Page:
What Bollywood will offer in 2019
Published: Thu 13 Dec 2018, 11:00 PM
Last updated: Fri 21 Dec 2018, 10:28 AM
As the year inches towards its end, the slate has already been chalked up for a shower-ful of Bollywood products for the first three months of 2019. Since the 2018 year-end attractions are the Shah Rukh Khan romedy Zero followed by the knockabout cops-versus-crooks entertainer Simmba - both expected to make waves at the cash counters - 2019 will commence on a quiet note with no releases till January 11.
The new year's start-up will be Uri: The Surgical Strike, a war drama which seeks to recreate the Indian army's initiative in Pakistan-occupied Kashmir two years ago. It's directed by first-timer Aditya Dhar with Vicky Kaushal, Yami Gautam and Paresh Rawal topping the cast. Filmed on rugged locations and replete with action scenes, true-life stories have an in-built hazard though: dramatic licence can become an issue, leading to controversies. This bid to appeal to the nationalist spirit will hopefully be treated with the requisite amount of factual accuracy.
The last week of January will see the clash of as many as three movies, which will inevitably cut into their volume of footfalls at the multiplexes. Fortuitously, the three are extremely different in their content.
Thackeray - a biopic on Bal Thackeray, architect of the political party Shiv Sena - is due to be released on January 23, in time for the late politician's 93rd birth anniversary. The eponymous part is being essayed by Nawazuddin Siddiqui, his second biopic after Manto. In an interview, the actor has stated that he learnt Marathi language to do justice to the Thackeray role since "one of the important aspects of Balasaheb's character was the ease and the speed of his public speeches".
Two days after Thackeray hits the screens, Manikarnika: The Queen of Jhansi, which had to be re-shot extensively and was beset by post-production snafus, arrives. Kangana Ranaut portrays the woman of valour who combated the British Raj during the 1857 uprising. An earlier version directed by Sohrab Modi, with his wife Mehtab in the lead, had tanked way back in 1953. This time around, Kangana, who intervened in the shot-takings and the final edit, may just share a joint credit with its director Krish, who stepped out of the project because of "creative differences".
On January 25, Cheat India, a probe into the corruption and malpractices in the current education system, will jostle for space. On the positive side, the Emraan Hashmi starrer, directed by Soumik Sen, has been completed at a brisk pace and is being publicised smartly by its producers Ellipsis Entertainment, associated with quality, award-grabbing films like Neerja and Tumhari Sulu.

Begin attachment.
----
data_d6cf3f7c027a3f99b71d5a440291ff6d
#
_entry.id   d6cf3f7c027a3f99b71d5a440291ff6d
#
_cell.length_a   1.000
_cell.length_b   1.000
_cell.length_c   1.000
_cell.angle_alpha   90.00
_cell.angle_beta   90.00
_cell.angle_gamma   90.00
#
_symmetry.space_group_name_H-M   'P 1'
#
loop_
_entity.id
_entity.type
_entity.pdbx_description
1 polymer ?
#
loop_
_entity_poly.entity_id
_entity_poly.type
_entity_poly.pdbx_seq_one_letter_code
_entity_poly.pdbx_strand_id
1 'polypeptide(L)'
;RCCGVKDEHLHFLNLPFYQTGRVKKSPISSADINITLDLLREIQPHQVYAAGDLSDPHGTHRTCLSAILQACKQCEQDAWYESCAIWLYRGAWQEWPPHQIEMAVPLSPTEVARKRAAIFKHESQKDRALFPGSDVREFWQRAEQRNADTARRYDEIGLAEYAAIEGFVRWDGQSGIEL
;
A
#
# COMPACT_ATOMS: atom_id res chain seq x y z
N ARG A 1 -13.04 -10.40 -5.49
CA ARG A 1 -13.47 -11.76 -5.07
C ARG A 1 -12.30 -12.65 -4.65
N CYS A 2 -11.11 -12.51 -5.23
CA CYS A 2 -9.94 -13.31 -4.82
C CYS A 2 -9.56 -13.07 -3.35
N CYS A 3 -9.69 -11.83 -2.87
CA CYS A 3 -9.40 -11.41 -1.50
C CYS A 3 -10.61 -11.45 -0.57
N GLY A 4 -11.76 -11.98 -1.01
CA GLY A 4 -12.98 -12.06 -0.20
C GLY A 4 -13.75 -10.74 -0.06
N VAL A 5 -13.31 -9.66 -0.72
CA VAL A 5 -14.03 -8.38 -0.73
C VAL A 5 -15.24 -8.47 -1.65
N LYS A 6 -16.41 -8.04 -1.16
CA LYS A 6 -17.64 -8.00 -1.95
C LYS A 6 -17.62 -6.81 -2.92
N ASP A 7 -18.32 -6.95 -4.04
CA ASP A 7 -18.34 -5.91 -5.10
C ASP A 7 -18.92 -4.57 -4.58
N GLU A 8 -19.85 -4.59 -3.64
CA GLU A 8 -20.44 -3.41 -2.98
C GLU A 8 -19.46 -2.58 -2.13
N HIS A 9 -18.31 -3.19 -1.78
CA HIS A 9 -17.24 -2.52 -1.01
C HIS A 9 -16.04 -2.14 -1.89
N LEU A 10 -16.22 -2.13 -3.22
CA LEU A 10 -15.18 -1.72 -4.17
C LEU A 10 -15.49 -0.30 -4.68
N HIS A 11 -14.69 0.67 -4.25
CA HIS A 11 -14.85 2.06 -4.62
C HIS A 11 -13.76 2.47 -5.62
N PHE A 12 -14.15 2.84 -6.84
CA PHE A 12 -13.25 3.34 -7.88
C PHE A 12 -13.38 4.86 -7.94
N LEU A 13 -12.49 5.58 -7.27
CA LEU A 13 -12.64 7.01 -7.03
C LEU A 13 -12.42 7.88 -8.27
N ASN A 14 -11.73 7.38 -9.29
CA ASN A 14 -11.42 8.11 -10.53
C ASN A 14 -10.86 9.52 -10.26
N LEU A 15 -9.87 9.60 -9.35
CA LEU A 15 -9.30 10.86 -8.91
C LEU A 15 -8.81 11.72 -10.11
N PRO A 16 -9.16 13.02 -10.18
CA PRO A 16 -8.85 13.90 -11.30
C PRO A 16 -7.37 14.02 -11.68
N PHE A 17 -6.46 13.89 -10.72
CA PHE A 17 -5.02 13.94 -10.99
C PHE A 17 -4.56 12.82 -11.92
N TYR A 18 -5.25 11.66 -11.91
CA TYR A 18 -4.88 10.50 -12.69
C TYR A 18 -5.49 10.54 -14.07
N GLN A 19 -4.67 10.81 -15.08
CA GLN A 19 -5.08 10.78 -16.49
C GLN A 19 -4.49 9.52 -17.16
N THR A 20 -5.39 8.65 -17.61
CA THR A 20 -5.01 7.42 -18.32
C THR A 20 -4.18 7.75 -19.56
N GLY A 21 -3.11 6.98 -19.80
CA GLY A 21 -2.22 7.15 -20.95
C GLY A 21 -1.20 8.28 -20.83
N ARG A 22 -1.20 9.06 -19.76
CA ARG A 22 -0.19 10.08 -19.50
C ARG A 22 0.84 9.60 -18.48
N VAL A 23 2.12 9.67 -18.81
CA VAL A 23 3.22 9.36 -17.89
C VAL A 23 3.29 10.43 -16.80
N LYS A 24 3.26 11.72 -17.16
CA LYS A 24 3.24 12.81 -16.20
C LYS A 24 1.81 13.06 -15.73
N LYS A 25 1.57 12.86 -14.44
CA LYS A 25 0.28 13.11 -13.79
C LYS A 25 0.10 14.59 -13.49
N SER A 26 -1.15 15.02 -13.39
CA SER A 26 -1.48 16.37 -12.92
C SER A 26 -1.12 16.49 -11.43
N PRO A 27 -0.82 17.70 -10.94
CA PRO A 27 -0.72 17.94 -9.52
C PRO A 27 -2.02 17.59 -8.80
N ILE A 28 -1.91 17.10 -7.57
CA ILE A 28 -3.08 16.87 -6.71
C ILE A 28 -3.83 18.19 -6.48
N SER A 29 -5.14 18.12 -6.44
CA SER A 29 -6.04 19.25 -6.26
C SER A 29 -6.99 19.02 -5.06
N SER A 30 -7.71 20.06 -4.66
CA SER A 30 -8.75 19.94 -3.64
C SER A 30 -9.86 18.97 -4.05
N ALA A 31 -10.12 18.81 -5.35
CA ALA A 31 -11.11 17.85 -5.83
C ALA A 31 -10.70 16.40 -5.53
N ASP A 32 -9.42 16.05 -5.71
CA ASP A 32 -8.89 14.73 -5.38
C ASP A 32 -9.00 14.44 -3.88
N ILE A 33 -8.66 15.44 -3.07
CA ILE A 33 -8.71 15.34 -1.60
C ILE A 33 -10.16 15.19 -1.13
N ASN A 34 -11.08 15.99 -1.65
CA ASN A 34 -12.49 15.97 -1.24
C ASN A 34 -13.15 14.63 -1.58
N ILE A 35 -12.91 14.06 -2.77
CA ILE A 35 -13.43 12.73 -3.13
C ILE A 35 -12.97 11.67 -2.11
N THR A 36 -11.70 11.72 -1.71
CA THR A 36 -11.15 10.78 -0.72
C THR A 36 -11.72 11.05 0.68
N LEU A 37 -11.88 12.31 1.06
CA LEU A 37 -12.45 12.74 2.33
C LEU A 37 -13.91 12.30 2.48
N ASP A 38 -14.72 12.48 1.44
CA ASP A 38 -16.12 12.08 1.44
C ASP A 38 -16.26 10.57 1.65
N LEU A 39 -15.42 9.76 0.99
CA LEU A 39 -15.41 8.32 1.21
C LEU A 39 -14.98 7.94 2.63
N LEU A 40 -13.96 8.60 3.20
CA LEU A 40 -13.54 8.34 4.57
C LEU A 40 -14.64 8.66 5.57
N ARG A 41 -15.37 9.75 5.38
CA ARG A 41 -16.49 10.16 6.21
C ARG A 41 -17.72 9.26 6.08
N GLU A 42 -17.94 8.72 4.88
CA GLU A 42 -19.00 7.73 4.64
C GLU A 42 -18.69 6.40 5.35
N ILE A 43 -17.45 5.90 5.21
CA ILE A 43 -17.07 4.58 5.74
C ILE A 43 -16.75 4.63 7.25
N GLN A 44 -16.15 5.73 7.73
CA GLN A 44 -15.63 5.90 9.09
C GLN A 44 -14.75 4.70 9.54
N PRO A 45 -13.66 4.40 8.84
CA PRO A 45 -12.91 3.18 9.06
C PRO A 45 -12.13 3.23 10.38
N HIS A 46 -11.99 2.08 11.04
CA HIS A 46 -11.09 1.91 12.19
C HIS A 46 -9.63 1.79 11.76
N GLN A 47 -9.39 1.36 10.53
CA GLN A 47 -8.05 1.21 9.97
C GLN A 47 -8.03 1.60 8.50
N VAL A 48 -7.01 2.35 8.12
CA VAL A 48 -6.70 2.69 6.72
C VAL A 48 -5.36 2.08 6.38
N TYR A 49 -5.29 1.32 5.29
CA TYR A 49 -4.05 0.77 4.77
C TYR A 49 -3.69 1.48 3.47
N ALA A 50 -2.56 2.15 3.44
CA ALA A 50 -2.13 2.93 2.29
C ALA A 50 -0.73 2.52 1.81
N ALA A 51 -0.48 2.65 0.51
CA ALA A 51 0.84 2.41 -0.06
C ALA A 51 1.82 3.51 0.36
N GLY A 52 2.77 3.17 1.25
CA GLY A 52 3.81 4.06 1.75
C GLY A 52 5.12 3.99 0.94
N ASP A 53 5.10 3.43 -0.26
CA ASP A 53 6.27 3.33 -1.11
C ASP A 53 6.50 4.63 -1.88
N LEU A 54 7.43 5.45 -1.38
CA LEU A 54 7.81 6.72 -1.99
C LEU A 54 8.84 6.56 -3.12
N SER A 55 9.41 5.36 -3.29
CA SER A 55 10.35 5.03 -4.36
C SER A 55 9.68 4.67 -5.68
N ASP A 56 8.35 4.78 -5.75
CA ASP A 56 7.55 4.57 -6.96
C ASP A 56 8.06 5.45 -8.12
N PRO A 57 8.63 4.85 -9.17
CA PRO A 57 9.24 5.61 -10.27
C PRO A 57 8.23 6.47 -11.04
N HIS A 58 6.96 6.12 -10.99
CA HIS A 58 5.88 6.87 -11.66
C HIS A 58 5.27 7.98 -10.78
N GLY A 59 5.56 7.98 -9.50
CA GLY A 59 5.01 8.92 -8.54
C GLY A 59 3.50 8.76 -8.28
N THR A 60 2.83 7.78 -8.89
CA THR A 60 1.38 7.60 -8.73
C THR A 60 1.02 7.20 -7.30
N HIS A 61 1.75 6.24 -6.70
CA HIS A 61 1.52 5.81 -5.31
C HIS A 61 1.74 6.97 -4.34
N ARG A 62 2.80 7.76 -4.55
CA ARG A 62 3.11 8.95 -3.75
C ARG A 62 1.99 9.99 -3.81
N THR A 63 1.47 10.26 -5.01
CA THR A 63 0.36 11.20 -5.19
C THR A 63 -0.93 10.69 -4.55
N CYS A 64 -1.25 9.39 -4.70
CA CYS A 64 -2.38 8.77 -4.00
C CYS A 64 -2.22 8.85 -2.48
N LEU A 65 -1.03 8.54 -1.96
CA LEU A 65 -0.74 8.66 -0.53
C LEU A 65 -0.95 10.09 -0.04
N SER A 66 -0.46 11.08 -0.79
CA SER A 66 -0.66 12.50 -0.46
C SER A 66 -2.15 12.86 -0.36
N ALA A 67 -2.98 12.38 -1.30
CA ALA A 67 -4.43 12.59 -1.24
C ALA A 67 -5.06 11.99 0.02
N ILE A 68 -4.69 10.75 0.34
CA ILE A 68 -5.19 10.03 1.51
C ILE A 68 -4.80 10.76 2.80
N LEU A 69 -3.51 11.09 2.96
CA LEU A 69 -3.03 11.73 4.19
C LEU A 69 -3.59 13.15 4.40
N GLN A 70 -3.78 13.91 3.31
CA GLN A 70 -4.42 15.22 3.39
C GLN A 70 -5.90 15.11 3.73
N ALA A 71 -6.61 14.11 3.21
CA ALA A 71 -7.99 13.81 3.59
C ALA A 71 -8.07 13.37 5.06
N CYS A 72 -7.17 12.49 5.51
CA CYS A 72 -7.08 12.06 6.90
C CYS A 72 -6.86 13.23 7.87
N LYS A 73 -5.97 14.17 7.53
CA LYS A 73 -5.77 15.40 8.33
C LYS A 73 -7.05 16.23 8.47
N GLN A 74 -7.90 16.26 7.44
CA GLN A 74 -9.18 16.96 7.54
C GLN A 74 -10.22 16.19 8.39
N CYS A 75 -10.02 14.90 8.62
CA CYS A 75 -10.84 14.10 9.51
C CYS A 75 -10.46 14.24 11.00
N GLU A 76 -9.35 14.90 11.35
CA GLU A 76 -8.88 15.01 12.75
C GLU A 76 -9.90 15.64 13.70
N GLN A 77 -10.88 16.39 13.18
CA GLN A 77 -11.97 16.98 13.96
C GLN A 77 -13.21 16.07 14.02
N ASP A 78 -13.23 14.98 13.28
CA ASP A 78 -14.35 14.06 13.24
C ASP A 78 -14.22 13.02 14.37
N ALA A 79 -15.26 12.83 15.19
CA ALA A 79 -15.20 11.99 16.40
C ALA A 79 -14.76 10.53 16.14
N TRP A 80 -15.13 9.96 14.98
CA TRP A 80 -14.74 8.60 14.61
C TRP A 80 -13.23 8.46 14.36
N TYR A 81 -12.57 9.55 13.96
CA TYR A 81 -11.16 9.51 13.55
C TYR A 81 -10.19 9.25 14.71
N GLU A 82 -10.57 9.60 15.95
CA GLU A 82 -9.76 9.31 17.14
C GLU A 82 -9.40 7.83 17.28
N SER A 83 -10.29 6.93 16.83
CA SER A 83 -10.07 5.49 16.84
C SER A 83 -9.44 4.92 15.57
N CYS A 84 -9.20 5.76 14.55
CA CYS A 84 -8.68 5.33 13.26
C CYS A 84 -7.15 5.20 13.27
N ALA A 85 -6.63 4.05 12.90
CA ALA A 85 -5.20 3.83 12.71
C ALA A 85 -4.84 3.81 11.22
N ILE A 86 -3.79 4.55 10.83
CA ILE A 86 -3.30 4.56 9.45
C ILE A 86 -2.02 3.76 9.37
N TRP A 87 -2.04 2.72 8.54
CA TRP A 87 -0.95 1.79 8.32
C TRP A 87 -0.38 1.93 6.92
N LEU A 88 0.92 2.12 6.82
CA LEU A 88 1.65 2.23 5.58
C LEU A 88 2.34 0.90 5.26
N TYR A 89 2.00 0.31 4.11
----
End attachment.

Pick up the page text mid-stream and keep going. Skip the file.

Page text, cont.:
Come February 4, and A-listers Ranveer Singh and Alia Bhatt will be seen in the feisty director Zoya Akhtar's Gully Boy. Based on the real-life story of underprivileged musicians Divine and Naezy, here's a streetsmart musical which promises to be upbeat and inspirational. On February 22, director Indra Kumar returns with Total Dhamaal - the third edition of his Dhamaal series. Star-packed with Ajay Devgn, Riteish Deshmukh, Arshad Warsi, its USP is the reunion of Anil Kapoor and Madhuri Dixit, who paired in a spate of well-remembered entertainers ranging from Tezaab (1988) and Parinda (1989) to Beta (1992) and Pukar (2000), to name a handful. Director Indra Kumar's style has never been known to be restrained. So you can expect an unapologetic farce replete with gags, elaborate song-and-dance setpieces and over-the-top dialogues - a formula which still works.
Public curiosity is high about the March 8 release of Badla, directed by Sujoy Ghosh (best known for Kahaani, 2012). Adapted from the Spanish thriller Contratiempo (The Invisible Guest, 2016), the revenge nail-biter is being produced by Shah Rukh Khan's Red Chillies, with the acting crew once again led by Amitabh Bachchan and Taapsee Pannu, after Pink.
The other March openers comprise director Robbie Grewal's Romeo Akbar Walter, incarnating John Abraham as an espionage agent. But the month could well belong to the period epic Kesari starring Akshay Kumar and Parineeti Chopra, which narrates the story of the 1897 Battle of Saragarhi in which 21 Sikhs battled 10,000 Afghans. Directed by Anurag Singh for Karan Johar's Dharma Productions, here's proof that tales of indomitable courage and heroism still fire the imagination of Bollywood.
Meanwhile, competition is mounting considerably from streaming channels like Netflix and Amazon Prime. Original films and series are being commissioned with cushy budgets and actors are no longer wary of moving to the smaller screen.
In fact, overall, 2019 promises to be a boom year for the frontliners of B-town show business. Opportunities are knocking at their doors like they have never before.